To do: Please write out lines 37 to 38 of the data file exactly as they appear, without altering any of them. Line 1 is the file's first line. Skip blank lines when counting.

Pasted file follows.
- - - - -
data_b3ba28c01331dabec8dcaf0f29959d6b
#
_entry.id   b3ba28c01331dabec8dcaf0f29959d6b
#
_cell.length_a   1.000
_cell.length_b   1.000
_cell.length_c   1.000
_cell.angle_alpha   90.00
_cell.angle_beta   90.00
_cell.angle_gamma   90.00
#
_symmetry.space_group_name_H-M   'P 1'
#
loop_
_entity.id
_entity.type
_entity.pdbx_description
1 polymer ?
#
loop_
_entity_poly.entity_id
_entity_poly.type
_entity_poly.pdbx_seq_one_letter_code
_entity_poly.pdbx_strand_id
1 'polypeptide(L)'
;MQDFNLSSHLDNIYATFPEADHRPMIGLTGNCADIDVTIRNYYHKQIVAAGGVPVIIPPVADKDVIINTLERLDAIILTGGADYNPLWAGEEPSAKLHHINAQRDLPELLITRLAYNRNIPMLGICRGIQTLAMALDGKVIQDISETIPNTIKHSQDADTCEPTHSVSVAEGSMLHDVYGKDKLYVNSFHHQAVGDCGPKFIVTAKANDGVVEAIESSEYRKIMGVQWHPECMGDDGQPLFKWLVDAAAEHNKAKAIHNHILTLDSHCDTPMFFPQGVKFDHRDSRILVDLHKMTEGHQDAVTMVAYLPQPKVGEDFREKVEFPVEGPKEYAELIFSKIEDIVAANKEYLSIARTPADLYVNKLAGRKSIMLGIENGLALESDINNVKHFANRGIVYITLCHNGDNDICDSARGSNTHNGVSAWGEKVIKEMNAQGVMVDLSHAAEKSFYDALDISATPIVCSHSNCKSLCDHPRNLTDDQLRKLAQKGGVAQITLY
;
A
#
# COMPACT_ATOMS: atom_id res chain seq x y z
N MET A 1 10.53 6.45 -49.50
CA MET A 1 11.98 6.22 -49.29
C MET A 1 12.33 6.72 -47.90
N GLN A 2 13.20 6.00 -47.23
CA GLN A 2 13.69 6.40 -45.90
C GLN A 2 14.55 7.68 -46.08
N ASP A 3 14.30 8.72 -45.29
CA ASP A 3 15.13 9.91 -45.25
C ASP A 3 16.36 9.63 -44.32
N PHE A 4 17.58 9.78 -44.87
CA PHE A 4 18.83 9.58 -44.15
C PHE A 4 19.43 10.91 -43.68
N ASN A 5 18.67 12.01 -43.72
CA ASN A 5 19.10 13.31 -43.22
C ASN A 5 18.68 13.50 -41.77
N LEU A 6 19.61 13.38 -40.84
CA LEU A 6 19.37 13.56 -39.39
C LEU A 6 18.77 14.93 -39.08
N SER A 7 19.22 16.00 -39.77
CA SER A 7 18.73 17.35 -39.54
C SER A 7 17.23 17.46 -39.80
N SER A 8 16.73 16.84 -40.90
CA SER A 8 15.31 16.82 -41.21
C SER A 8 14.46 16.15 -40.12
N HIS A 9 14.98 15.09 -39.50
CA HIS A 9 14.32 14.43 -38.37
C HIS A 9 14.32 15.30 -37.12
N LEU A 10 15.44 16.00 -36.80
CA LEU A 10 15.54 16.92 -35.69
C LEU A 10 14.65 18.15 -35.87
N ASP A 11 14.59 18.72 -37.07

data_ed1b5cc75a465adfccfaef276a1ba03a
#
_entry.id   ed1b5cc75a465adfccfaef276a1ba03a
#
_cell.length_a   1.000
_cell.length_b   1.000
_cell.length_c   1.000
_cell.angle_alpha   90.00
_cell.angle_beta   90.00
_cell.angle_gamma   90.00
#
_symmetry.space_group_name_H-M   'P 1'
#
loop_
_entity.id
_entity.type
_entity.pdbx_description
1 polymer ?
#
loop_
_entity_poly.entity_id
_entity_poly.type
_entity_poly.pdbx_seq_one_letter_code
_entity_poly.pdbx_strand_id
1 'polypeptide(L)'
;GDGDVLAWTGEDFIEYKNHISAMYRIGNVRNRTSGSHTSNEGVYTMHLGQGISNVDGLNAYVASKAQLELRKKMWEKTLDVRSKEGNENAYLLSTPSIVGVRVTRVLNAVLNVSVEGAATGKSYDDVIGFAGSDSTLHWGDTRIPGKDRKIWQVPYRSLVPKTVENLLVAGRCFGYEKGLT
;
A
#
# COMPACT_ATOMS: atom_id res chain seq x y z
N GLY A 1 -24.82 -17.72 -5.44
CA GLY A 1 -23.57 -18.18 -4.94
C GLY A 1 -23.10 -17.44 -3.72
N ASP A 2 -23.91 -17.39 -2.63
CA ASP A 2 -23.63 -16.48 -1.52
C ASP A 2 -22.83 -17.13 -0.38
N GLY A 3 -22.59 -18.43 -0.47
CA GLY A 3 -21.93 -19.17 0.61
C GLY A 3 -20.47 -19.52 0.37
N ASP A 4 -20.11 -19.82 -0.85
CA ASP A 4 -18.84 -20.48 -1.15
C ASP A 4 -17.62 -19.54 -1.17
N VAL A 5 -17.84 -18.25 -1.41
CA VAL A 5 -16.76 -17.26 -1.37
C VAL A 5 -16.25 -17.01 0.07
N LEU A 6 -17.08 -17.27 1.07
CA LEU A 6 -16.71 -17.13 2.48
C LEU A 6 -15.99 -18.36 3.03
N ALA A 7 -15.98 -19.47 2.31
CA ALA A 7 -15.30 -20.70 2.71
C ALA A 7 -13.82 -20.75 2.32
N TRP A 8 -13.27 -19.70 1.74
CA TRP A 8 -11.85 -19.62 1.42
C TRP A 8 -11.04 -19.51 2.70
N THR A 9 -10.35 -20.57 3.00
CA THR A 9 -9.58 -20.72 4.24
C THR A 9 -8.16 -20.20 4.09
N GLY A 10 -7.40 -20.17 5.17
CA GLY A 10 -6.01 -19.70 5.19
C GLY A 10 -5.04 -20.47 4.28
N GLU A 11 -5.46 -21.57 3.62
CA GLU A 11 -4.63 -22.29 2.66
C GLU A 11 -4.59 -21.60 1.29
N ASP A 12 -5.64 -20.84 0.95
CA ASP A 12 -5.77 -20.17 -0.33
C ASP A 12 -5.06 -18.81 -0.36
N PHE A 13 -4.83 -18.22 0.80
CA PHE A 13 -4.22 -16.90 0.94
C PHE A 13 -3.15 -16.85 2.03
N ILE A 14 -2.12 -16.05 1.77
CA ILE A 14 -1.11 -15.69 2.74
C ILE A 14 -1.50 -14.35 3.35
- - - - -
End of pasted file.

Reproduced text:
N ASP A 3 14.30 8.72 -45.29
CA ASP A 3 15.13 9.91 -45.25